“So Graham is sitting in judgment on Trump on a charge that cites Trump’s call to Raffensperger, while Graham may be a person of interest in a criminal investigation of his own call to Raffensperger,” said Stephen Gillers, a law professor at New York University who studies legal ethics. “Outside the Senate’s Wonderland court, a potential juror who is under investigation for conduct that is also the subject of the trial would be excused for cause.”
Bishop said the fact that Graham’s call will be scrutinized “does not present a conflict.”
Willis announced Wednesday that her office would investigate potentially criminal attempts to influence the state election result, including calls Trump made to Raffensperger and to the state’s chief elections investigator.
In addition to the Fulton district attorney’s probe, Raffensperger’s office is investigating Trump’s calls to state officials.
Jordan Fuchs, Raffensperger’s deputy secretary of state, said Friday that the office would not look at Graham’s call as part of its investigation, in part because there is no audio recording of the call.
Graham acknowledged calling Raffensperger but denied improper intent. He said he called to learn how signatures are verified on mailed ballots.
Raffensperger said Graham asked on the call whether political bias could have prompted poll workers to accept ballots with nonmatching signatures. The senator pressed the secretary of state to audit ballot-envelope signatures — and wondered if all ballots should be tossed in counties that yielded high discrepancy rates, since it would be impossible to toss only the affected ballots, which are separated from their envelopes before counting to protect voter privacy, according to Raffensperger.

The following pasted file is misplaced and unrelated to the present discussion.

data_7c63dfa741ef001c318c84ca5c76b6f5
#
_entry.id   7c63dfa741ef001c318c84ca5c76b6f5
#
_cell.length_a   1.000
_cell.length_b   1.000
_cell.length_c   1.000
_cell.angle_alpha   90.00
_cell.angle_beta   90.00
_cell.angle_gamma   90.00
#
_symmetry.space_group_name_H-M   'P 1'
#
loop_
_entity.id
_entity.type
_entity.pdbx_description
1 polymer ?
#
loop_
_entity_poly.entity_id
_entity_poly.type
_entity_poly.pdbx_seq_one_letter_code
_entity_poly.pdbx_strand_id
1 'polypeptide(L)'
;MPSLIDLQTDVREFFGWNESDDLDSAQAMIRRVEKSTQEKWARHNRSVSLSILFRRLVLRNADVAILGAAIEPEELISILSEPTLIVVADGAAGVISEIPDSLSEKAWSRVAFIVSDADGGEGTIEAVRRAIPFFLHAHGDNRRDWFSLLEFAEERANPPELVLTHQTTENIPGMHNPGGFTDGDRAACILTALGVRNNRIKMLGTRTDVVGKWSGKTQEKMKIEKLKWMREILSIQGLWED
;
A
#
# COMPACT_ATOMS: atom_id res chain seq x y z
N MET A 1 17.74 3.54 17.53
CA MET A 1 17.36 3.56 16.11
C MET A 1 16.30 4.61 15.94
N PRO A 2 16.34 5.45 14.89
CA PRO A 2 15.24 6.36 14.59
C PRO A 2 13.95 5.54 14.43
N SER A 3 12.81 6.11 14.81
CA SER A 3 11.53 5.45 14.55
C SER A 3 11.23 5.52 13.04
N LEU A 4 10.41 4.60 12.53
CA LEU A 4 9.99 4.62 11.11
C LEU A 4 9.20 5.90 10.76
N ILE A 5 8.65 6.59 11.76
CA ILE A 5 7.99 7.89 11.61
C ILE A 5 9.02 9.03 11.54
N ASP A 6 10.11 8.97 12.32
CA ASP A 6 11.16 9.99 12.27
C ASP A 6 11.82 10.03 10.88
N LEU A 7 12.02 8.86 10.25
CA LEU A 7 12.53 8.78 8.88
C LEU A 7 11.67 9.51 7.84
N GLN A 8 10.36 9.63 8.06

Raffensperger said at the time he was stunned that Graham appeared to suggest that he find a way to toss legally cast ballots. Absent court intervention, Raffensperger didn’t have the power to do what Graham suggested because counties administer elections in Georgia.
“It sure looked like he was wanting to go down that road,” Raffensperger said at the time.
Graham denied that he had suggested that Raffensperger toss legal ballots, calling that characterization “ridiculous.” Graham said he contacted Raffensperger on his own and was not asked to do so by Trump.
Graham did not personally respond to requests for comment this week.
But in multiple interviews in recent weeks, Graham described how he has been in close touch with Trump in both the run-up to the Jan. 6 attack on the Capitol and the subsequent aftermath.